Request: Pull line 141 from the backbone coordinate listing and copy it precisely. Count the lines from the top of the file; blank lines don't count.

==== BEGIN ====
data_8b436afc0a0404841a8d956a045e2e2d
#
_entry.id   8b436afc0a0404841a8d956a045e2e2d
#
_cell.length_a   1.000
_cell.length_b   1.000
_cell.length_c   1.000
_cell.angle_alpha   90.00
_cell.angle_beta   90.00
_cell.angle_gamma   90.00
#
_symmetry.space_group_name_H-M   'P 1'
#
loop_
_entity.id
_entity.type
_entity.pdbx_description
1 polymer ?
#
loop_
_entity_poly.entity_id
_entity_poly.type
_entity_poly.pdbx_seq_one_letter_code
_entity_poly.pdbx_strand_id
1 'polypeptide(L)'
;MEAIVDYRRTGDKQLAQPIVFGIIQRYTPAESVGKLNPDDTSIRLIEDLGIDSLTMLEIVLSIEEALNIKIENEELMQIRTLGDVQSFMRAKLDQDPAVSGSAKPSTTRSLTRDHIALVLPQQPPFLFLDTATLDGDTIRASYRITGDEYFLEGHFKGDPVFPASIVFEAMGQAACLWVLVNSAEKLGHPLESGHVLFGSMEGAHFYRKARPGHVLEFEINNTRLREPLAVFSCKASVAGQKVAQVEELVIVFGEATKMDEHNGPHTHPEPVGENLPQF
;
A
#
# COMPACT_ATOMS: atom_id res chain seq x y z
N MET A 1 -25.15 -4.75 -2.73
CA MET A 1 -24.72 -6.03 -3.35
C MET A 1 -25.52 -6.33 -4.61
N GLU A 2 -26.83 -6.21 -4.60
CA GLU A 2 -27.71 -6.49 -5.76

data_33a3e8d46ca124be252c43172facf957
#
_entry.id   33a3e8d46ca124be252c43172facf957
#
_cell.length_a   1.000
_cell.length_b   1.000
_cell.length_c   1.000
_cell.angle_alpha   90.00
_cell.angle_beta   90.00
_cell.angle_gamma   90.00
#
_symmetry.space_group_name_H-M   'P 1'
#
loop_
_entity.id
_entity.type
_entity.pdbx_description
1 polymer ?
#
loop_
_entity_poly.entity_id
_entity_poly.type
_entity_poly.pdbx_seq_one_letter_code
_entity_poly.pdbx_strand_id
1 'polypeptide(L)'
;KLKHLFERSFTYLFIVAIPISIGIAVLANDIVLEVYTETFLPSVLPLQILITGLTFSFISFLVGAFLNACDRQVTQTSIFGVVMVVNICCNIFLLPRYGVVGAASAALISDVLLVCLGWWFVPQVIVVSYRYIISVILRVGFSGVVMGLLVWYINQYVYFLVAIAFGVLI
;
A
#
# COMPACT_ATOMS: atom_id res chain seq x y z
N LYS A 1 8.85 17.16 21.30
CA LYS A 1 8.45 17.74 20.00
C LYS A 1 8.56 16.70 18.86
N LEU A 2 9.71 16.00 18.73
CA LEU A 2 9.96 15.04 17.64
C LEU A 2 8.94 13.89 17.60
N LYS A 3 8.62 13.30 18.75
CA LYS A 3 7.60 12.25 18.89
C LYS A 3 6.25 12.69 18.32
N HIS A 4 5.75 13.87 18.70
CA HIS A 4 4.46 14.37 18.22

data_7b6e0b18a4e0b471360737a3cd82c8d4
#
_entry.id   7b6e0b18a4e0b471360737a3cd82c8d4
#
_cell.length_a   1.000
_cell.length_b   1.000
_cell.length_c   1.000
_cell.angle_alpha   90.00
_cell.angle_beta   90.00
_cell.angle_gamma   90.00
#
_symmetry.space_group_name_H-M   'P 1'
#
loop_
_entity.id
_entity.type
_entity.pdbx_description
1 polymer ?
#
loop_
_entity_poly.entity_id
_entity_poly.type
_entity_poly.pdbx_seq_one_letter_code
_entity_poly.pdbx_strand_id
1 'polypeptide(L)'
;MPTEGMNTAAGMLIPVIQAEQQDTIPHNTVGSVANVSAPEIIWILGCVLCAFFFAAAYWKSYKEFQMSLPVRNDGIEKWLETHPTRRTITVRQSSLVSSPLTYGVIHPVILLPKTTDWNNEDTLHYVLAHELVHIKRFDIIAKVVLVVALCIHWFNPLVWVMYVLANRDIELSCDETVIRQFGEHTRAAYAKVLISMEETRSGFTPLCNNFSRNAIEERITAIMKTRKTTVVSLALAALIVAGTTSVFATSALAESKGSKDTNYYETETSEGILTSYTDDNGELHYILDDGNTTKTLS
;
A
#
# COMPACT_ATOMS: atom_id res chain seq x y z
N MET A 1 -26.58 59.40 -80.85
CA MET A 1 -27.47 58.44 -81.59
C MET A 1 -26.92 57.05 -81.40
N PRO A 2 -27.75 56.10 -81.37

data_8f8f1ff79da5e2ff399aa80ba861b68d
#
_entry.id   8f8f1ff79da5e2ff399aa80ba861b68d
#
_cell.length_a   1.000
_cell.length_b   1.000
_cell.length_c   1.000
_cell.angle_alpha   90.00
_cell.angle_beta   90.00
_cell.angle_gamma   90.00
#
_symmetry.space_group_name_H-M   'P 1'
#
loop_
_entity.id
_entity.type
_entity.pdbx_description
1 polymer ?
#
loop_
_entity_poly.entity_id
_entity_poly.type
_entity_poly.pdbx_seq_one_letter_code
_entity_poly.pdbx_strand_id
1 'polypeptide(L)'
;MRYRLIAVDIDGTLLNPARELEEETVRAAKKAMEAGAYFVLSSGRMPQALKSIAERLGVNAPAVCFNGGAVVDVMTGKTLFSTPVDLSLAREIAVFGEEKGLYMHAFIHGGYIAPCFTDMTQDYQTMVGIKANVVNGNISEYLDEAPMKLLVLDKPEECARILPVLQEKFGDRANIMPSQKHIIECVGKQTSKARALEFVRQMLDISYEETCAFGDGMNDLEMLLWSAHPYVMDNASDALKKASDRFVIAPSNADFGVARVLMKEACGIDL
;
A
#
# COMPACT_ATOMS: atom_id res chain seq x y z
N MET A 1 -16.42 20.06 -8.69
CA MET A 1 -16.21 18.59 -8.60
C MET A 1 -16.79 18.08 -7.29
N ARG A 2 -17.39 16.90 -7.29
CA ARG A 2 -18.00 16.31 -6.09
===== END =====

N MET A 1 -16.42 20.06 -8.69